Tabletop Tuesday: ‘Betrayal At House of the Hill’


Publisher: Avalon Hill, Wizards on the Coast

Style: Adventure, Exploration, Horror

Players: 3-6

Play Time: 60 minutes

Time for our fortnightly session of clearing the table and rolling dice. Most people who routinely play tabletop have encountered this popular title at least once. This is featured more for people hoping to get into the hobby or want one or two sets to break out when a small group of friends are round for beer and pizza. If you liked Cabin in the Woods this will be right up your alley.

Players take on the role of one of twelve characters represented by six playing pieces (each character card is double sided). There’s a professor, priest, jock, gypsy, creepy girl, boy scout…all the staples of the genre. As a group they enter the haunted house (on the hill) and set out to explore. Each room is on an individual card that is drawn randomly every time a character enters a new room, meaning that the exact configuration will change with every play. A staircase in the entry hallway leads to the upper floor, while the basement can’t be explored until a passage has been located. Working co-operatively the characters uncover has many rooms as possible, building their stats and finding items that will help them later in the game.

Betrayal characters

Characters have stats for Might, Speed, Sanity and Knowledge, with items increasing the stats and various hauntings potentially reducing them. During the first half of the game the characters cannot die but if the stats drop to zero after the exploration phase the characters will be killed. During encounters with spirits and other threats the stats will determine how many dice the player rolls to launch an attack or defence.

You may have noticed that we refer to different phases of the game. At a random point during the game the ‘Haunt’ occurs, and this is the most unique selling point of the game. Most rooms will require the player to draw an Item, Event or Omen card. Items are generally good, being weapons or occult artefacts that will help you defend yourself (using Knowledge to crack the vault on the upper floor gains two, so get in there if you can!) and Events can go either way, although most will need a decent roll to avoid the bad stuff like losing sanity to ghosts, being attacked by a burning man or getting caught in a giant web.

Betrayal at House on the Hill

When an Omen is drawn the player obtains an unusual item and makes a Haunt roll. After rolling six dice if the total is less than the number of Omen’s drawn thus far (the dice only go up to two and features blank sides) the Haunt begins! Using the Haunt guide to line up the room the Haunt started in and the item that triggered it you find out which of the players is the traitor and the scenario to play out in the second part of the game. From here one player is an evil betrayer who has lured the other players into the house to kill them and the rest have to work together to defeat him. So how does the traitor try to kill the players?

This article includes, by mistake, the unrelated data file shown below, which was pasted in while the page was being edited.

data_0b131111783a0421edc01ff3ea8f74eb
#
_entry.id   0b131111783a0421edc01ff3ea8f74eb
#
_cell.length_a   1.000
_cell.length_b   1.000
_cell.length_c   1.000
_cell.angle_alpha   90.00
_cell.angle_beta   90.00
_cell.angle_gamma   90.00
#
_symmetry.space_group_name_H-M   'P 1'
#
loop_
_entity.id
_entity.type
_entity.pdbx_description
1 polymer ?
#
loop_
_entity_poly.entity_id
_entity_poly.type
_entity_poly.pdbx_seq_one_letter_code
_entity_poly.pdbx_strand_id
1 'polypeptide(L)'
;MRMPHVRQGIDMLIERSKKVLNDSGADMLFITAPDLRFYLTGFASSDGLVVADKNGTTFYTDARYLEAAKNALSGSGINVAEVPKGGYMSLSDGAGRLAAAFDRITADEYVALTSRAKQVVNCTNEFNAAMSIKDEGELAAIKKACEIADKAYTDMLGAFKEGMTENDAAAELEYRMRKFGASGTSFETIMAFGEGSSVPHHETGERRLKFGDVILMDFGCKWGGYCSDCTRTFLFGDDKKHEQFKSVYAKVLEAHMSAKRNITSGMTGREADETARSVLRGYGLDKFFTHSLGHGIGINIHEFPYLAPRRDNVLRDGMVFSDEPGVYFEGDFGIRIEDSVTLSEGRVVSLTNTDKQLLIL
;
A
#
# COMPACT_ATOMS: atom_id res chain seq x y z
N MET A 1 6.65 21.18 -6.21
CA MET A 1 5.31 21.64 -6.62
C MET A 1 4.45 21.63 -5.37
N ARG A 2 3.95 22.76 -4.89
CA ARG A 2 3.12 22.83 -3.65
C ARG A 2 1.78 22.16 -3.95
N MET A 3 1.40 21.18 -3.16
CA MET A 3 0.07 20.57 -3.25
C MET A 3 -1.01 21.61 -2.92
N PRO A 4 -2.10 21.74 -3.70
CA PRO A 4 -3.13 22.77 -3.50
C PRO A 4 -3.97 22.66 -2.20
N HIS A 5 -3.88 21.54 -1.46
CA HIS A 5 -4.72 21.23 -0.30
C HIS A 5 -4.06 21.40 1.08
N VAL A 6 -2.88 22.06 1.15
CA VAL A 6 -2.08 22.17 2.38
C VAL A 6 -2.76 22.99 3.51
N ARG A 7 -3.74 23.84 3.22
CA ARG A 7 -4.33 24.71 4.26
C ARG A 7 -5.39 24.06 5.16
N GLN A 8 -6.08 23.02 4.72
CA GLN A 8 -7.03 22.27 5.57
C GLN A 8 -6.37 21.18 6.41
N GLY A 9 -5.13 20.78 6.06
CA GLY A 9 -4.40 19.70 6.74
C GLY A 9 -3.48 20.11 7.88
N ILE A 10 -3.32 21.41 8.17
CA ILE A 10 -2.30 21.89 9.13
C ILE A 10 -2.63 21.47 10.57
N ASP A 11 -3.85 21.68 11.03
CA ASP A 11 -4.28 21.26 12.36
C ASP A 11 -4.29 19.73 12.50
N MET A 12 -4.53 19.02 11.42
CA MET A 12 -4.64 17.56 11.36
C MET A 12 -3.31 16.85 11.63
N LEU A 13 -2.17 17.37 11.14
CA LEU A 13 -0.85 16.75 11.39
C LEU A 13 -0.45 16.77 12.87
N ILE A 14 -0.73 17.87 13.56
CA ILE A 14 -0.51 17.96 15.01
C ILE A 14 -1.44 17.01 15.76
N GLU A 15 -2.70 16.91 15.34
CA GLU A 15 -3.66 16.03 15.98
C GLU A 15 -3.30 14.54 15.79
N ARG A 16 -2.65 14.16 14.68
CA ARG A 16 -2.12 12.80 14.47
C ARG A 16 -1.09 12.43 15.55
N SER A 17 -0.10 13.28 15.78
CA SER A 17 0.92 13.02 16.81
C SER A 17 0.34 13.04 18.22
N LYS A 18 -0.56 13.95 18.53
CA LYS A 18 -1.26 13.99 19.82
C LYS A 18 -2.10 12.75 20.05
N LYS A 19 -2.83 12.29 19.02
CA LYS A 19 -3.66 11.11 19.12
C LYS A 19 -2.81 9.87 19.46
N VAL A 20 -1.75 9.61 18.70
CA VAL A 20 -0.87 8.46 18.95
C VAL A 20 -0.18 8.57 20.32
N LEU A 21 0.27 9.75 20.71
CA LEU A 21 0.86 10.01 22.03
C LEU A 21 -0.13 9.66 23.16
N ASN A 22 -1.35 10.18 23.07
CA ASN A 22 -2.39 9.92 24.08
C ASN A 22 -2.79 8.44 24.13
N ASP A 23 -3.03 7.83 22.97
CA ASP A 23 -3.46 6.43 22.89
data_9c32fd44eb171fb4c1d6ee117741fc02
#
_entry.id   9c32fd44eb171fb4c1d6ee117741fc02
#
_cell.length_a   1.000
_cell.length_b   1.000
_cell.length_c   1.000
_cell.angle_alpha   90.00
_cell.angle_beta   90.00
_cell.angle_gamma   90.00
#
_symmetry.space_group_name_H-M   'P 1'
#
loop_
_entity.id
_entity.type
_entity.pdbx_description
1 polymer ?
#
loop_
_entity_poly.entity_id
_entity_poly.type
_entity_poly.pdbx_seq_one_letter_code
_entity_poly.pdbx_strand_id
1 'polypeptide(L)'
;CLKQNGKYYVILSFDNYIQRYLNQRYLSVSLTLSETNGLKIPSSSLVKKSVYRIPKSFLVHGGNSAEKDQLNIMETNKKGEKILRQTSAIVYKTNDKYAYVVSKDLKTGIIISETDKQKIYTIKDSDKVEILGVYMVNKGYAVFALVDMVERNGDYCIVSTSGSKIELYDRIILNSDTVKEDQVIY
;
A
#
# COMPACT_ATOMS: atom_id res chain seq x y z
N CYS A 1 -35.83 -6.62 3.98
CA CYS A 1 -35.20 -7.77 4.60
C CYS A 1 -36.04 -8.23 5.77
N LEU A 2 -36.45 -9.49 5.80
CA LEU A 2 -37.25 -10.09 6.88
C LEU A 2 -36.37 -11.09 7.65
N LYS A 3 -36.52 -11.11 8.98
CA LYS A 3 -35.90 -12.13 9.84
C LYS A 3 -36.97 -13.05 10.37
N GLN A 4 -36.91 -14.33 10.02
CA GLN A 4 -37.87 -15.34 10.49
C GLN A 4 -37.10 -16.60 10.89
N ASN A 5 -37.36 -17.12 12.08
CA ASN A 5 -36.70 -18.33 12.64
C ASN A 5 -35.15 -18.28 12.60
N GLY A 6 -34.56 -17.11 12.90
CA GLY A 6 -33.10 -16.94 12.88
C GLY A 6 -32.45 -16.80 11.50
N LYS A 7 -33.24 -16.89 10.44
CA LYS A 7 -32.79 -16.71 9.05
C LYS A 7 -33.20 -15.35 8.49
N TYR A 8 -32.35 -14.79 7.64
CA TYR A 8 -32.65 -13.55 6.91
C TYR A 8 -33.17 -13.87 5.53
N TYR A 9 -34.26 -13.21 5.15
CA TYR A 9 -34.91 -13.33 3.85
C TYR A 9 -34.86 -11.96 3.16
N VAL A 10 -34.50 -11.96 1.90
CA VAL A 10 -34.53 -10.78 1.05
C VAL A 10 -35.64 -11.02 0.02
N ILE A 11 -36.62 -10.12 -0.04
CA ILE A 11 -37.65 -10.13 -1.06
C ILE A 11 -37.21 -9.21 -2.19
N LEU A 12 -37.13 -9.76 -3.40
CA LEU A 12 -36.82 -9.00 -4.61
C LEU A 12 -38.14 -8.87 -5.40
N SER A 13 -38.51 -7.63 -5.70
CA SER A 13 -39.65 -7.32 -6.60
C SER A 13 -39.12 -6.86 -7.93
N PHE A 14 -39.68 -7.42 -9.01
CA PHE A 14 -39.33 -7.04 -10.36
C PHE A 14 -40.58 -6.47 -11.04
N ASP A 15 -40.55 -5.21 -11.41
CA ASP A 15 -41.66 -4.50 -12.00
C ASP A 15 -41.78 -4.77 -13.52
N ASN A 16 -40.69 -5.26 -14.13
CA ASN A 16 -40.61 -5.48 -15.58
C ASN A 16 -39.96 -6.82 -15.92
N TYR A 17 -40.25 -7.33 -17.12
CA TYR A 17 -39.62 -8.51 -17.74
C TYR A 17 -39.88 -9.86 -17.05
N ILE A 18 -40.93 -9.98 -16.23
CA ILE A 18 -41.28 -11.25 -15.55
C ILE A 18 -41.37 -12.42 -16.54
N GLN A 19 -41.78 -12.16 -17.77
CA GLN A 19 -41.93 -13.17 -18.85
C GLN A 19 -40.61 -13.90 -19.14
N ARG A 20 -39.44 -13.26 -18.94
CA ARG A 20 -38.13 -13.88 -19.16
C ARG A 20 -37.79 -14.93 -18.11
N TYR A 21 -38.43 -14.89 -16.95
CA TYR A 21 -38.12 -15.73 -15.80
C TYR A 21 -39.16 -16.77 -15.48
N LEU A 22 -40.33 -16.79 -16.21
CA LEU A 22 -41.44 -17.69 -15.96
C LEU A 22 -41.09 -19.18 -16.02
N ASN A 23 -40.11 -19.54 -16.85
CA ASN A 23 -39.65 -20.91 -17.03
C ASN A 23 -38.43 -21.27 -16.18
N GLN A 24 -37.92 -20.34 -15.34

That’s the best part! The game comes packaged with a massive FIFTY different scenarios covering horror movie tropes a plenty! Perhaps Lord Dracula is being awakened in the crypt, zombies are descending on the house, Old Ones are breaking into our world through a portal, your friend has been buried in the basement and is slowly suffocating, the traitor is a witch and wants to turn you into frogs to feed to cat, the house is sinking into the swamp, there are aliens, there are werewolves, there are poltergeists, there are demons, there is a mummy…every time you play it you get a totally different story with a different set of goals to complete.

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The mechanics are simple, and the RPG elements are as basic as they get but the Haunt aspect of the game makes things all kinds of fun. You explore the house room by room, finding weird shit with the tension slowly cranking up as every omen brings you closer to the reveal of the traitor, who could be you and you just don’t know. When that happens the two books come out, one for the traitor and one for the survivors and the traitor heads off to another room while each faction reads their new instructions and everything turns violent and horrifying.

It’s not a perfect game, the random arrangement of the house and reveal of the Haunt can throw the balance out of whack. The plastic clips used to track the very small printed stats can be easily knocked loose and make things annoying. But with a couple of beers, dimmed lights and a fun attitude you’ll get plenty of play out of this set.

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